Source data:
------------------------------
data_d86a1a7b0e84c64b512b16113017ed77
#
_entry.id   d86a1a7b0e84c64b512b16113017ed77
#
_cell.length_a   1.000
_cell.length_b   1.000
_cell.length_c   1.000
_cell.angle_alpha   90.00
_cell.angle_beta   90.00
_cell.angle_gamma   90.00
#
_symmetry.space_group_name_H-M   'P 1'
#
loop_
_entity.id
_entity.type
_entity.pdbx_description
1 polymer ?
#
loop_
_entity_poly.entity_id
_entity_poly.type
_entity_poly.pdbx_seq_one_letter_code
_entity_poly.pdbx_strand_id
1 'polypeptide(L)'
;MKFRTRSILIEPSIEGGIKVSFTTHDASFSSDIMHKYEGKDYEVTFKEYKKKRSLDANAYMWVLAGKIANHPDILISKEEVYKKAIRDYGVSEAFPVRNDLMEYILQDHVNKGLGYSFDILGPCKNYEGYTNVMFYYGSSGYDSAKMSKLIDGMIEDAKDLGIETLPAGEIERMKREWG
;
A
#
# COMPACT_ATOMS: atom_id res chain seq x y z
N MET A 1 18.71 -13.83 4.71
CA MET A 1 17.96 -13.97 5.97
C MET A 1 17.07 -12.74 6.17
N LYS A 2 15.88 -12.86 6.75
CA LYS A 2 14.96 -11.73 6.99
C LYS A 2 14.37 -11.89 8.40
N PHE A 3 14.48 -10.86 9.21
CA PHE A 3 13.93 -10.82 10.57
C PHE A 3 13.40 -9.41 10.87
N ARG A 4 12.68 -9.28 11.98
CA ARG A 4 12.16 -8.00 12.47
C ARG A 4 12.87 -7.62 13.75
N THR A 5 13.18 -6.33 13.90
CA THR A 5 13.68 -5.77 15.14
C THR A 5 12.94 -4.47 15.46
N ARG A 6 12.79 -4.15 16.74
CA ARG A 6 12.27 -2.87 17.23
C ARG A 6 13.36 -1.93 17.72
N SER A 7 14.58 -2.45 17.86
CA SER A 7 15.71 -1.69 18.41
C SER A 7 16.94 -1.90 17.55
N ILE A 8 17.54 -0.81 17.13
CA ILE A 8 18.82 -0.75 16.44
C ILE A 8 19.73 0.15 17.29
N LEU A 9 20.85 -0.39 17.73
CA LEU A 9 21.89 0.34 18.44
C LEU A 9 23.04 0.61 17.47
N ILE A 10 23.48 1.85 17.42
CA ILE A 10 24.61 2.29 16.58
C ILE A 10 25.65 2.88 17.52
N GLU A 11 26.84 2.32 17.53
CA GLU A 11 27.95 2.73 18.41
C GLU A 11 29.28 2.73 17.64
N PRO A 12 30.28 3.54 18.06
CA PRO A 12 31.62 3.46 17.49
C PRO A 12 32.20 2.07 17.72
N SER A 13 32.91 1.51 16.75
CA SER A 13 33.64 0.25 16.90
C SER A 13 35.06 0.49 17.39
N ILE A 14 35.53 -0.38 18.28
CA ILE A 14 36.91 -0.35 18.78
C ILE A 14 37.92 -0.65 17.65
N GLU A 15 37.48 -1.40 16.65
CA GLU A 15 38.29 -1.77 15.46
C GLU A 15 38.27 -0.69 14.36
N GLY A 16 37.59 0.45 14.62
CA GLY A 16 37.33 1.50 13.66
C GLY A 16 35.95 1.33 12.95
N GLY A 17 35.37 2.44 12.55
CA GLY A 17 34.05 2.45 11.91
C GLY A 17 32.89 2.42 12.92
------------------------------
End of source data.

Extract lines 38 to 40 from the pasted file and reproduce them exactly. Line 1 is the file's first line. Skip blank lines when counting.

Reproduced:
CA PHE A 3 13.93 -10.82 10.57
C PHE A 3 13.40 -9.41 10.87
N ARG A 4 12.68 -9.28 11.98